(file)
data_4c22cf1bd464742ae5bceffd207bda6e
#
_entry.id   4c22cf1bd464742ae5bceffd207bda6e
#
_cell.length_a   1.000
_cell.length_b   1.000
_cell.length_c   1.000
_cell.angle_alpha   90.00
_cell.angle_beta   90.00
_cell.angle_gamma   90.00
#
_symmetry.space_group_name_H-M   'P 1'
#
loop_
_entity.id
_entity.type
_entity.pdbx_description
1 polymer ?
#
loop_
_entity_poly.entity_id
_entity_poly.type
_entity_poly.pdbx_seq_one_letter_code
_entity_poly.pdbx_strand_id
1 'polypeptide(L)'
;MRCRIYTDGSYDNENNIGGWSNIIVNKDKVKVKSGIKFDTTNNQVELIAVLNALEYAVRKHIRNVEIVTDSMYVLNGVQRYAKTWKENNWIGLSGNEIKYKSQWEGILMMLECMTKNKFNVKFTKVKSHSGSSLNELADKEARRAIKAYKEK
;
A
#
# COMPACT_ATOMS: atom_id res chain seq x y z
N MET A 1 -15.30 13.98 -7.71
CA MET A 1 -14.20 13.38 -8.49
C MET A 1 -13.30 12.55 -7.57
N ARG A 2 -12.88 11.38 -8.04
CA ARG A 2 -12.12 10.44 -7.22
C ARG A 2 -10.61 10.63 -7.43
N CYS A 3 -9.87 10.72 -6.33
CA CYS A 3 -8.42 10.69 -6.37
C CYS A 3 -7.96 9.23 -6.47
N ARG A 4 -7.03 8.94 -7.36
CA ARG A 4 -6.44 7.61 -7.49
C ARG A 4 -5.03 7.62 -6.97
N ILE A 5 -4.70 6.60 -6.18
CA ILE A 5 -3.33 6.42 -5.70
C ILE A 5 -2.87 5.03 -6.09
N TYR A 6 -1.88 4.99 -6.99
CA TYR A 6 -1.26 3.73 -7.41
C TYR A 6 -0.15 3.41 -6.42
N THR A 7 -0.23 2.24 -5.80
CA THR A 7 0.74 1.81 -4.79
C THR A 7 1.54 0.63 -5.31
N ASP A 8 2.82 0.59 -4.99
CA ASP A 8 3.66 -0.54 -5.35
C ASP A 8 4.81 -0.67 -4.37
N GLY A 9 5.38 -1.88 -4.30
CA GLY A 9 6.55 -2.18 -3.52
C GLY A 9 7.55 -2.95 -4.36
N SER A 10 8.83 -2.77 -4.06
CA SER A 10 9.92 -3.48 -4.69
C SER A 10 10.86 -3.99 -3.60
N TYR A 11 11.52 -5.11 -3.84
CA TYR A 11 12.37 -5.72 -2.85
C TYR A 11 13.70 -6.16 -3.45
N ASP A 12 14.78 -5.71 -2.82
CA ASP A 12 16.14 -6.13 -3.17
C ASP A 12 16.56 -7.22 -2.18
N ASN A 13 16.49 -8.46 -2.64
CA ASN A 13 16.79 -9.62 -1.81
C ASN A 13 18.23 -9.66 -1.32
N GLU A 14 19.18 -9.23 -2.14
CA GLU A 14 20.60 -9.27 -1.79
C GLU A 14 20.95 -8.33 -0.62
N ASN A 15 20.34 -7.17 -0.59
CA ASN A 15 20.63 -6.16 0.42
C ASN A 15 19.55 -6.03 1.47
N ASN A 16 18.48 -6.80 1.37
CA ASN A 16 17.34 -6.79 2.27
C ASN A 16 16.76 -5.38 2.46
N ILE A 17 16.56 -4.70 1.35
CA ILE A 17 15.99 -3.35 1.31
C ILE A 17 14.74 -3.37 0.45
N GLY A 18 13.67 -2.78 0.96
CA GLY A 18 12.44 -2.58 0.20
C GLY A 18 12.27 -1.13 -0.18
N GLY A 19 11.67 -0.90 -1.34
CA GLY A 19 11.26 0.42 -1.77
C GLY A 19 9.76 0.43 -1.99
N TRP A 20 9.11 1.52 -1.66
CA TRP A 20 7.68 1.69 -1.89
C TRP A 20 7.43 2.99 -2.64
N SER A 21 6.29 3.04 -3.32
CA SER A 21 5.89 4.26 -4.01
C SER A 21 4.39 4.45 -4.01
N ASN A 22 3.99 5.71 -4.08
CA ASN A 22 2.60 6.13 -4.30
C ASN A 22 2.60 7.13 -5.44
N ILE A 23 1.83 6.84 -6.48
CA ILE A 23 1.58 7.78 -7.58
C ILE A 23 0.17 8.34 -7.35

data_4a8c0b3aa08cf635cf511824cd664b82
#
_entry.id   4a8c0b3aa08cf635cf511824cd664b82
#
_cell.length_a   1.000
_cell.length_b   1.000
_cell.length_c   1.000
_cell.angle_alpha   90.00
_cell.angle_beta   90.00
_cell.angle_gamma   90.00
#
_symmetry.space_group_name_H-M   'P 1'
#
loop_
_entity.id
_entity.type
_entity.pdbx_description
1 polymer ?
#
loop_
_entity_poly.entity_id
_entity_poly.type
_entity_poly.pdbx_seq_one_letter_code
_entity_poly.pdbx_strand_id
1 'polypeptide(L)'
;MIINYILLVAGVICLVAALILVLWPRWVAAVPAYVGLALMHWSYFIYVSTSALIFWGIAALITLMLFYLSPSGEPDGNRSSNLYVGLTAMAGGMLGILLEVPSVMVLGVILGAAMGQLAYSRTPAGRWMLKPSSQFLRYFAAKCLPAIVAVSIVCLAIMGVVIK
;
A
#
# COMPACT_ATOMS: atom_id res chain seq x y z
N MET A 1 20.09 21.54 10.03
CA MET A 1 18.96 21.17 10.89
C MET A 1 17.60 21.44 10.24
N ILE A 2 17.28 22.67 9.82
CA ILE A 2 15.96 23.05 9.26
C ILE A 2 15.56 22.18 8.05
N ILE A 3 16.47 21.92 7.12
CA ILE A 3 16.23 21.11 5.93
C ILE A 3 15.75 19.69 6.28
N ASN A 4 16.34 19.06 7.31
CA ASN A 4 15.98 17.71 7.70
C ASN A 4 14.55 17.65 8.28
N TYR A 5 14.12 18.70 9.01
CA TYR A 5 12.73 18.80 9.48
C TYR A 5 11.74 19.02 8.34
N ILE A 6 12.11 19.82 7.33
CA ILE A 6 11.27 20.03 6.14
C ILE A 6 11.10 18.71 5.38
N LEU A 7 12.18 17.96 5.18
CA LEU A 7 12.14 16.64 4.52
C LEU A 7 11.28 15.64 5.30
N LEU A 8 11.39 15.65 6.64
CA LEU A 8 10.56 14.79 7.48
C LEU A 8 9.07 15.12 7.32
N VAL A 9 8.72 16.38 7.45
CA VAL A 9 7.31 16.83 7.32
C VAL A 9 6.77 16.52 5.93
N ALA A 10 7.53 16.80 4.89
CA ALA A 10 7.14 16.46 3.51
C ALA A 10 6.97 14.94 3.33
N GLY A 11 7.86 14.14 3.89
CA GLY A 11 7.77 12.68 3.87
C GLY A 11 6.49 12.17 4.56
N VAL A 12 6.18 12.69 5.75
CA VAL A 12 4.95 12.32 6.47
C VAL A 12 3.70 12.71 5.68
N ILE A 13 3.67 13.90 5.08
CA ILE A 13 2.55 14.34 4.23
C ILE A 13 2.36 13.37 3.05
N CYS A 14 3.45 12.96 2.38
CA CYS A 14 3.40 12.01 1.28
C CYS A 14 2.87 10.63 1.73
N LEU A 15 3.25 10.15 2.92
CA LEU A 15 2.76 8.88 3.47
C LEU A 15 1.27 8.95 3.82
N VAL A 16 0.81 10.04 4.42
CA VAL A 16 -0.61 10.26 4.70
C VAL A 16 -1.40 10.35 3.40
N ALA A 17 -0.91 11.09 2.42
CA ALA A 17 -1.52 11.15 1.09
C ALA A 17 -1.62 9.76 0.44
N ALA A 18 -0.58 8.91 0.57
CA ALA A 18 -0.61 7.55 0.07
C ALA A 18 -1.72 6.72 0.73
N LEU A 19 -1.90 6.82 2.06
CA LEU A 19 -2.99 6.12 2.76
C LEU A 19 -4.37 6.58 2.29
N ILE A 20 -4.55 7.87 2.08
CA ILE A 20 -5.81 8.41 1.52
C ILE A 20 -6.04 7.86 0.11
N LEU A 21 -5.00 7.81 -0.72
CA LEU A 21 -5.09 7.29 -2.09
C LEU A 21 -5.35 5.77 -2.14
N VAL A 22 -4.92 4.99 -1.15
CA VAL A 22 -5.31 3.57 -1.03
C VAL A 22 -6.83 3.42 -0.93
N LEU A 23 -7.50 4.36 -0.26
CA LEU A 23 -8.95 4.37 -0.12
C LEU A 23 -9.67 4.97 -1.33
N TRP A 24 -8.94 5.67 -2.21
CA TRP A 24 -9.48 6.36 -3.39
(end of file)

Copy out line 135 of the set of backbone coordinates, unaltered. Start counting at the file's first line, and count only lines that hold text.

C ILE A 2 15.56 22.18 8.05